- Gently protect yourself. It’s okay to say, “I know this is awful for you; we’re all struggling in our own way. I’ll try to help you but my first priority has to be taking care of Dad. I’m sure you understand.”
- Accept how emotionally vulnerable you are rather than fighting it. Bravery — to the point of blocking or denying your feelings — is neither healthy for you nor a good model for those around you.
- Identify a safety net, not only for yourself but also for others affected by this impending loss. Children’s friends (and their parents) and teachers need to know what is happening. Have a family meeting and recommend that each person think about whom he or she can turn to for understanding. The wider this circle of support extends, the better each of you can care for yourself and each other. Hospice professionals and volunteers can be part of that safety net.
Caregiving at the end of life includes making decisions, some of which may seem unbearably hard. The challenge is to trust the information on which you must base these decisions and to trust your ability to make them wisely and lovingly.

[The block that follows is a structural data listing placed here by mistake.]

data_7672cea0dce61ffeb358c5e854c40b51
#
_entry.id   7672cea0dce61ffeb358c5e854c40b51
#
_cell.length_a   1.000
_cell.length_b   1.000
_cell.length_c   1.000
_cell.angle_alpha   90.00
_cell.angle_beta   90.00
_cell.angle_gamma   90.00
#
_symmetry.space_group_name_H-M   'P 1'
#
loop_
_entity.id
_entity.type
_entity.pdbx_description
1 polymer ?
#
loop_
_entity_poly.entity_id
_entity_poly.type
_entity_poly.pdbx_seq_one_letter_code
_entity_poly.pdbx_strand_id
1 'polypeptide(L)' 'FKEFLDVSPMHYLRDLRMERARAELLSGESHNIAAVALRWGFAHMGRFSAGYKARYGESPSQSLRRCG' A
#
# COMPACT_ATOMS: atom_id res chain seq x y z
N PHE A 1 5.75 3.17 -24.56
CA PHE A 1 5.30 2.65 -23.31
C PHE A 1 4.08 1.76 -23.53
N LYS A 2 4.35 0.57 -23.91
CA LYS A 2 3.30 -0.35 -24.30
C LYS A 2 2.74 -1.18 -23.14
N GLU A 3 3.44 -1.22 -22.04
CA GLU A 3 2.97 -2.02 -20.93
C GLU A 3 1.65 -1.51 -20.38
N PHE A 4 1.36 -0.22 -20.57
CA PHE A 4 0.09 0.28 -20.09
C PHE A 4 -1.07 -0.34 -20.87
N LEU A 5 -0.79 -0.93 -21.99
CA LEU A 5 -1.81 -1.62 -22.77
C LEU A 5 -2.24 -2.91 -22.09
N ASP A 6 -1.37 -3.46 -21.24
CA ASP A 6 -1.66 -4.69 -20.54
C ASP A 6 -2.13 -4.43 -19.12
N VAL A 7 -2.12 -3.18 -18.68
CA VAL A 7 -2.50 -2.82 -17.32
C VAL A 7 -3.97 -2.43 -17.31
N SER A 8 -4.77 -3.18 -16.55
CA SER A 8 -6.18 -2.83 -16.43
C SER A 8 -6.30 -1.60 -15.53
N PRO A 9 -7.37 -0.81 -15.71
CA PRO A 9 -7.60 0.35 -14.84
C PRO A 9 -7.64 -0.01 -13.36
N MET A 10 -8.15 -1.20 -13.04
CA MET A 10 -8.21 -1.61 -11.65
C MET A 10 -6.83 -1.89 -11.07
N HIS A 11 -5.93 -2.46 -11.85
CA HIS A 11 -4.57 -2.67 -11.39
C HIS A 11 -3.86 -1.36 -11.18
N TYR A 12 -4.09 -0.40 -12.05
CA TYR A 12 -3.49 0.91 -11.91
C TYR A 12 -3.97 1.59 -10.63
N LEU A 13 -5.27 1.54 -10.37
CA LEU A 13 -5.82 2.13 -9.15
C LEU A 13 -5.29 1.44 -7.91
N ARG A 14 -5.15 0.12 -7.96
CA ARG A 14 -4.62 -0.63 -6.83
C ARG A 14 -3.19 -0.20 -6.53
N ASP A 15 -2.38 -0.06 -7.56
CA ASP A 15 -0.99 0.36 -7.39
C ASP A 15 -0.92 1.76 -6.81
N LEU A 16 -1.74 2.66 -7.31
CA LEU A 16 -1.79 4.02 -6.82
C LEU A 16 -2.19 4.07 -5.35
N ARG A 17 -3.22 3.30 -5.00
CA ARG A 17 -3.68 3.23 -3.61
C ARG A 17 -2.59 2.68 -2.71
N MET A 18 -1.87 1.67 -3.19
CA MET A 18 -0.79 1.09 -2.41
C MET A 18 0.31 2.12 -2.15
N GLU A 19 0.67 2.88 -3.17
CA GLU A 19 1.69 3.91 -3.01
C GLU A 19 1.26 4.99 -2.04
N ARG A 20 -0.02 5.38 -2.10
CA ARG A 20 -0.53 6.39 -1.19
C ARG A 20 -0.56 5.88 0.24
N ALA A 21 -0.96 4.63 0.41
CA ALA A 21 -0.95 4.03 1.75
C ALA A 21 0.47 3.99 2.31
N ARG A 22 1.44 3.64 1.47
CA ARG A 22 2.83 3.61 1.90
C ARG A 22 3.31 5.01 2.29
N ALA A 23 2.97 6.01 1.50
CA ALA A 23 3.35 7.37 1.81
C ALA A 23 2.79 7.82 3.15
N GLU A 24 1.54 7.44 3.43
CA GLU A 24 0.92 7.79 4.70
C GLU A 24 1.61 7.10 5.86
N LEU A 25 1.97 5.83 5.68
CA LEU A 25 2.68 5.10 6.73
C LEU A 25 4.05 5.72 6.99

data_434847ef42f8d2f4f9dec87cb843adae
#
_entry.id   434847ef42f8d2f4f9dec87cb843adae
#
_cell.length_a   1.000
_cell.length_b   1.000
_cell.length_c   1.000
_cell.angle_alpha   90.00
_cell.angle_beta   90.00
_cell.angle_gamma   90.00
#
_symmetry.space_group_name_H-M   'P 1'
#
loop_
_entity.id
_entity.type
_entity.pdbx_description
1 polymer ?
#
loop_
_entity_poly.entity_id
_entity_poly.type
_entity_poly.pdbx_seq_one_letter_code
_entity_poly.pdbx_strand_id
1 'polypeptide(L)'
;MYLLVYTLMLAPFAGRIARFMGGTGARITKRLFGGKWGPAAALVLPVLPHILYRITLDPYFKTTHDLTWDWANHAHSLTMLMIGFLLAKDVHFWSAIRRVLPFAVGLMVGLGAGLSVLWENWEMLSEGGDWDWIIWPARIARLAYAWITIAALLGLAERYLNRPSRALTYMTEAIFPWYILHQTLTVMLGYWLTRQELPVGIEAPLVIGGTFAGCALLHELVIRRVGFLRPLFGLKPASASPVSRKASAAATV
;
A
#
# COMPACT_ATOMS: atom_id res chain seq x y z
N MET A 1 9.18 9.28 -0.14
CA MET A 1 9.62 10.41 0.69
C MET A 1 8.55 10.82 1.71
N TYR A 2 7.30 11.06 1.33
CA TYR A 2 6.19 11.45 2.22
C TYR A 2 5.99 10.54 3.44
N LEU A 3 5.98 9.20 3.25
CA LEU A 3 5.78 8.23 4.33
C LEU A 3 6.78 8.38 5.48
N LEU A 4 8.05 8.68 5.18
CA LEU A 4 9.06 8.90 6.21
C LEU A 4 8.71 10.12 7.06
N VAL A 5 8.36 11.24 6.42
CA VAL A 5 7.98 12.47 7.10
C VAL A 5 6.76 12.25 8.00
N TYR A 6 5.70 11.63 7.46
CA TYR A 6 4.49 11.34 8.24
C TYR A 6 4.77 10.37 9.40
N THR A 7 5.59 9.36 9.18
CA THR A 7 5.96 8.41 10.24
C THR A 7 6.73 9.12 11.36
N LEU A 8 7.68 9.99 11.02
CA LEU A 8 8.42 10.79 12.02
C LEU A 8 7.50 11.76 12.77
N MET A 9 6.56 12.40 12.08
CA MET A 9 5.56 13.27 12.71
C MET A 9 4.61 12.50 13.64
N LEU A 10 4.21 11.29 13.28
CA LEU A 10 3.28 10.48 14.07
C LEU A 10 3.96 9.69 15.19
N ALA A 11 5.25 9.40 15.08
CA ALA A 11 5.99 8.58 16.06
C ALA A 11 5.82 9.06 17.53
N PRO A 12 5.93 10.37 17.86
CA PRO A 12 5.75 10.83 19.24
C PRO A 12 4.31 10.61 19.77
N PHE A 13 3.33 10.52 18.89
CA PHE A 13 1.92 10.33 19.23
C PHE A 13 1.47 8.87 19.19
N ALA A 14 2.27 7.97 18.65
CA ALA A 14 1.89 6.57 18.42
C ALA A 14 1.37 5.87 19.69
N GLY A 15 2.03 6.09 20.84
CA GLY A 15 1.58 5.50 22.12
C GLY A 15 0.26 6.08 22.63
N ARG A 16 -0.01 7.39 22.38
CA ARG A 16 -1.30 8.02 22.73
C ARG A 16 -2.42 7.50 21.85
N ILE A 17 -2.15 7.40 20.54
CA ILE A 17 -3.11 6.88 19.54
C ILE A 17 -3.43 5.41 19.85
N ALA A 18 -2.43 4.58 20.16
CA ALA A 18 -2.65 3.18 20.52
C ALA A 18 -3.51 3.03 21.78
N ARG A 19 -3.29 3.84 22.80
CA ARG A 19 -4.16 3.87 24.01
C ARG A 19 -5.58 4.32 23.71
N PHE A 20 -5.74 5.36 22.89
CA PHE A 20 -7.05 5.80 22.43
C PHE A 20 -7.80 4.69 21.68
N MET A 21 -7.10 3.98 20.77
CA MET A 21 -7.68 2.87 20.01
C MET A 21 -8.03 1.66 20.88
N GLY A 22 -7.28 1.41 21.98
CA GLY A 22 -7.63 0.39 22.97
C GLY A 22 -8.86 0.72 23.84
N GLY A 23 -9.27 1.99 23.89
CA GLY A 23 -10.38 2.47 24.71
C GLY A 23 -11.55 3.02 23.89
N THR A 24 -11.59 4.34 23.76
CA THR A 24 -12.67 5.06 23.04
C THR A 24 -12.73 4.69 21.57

If the one who is ill can no longer make decisions or needs you to lead that process, you will probably need to decide when it’s time to stop aggressive, curative treatment and focus instead on comfort care. For many, this is an acknowledgment of mortality that has been kept at arm’s length, and it is not unusual for family members to disagree.
An advance directive or a timely discussion — before decisions must be made — can make your life a lot easier.
Accept how emotionally vulnerable you are rather than fighting it. Blocking or denying your feelings is neither healthy for you nor a good model for those around you.
Even as the disease progresses and death seems not so distant, you may still face tough choices. Will another radiation treatment lessen the pain of bone metastases or will it be too burdensome? Do we treat this pneumonia with antibiotics or let the infection run its course? Do we transfuse? Do we put in an IV or feeding tube?
The issue of feeding and hydration evokes a strong and complex emotional response. From childhood, we are taught that being well nourished and drinking lots of water is important for just about everything.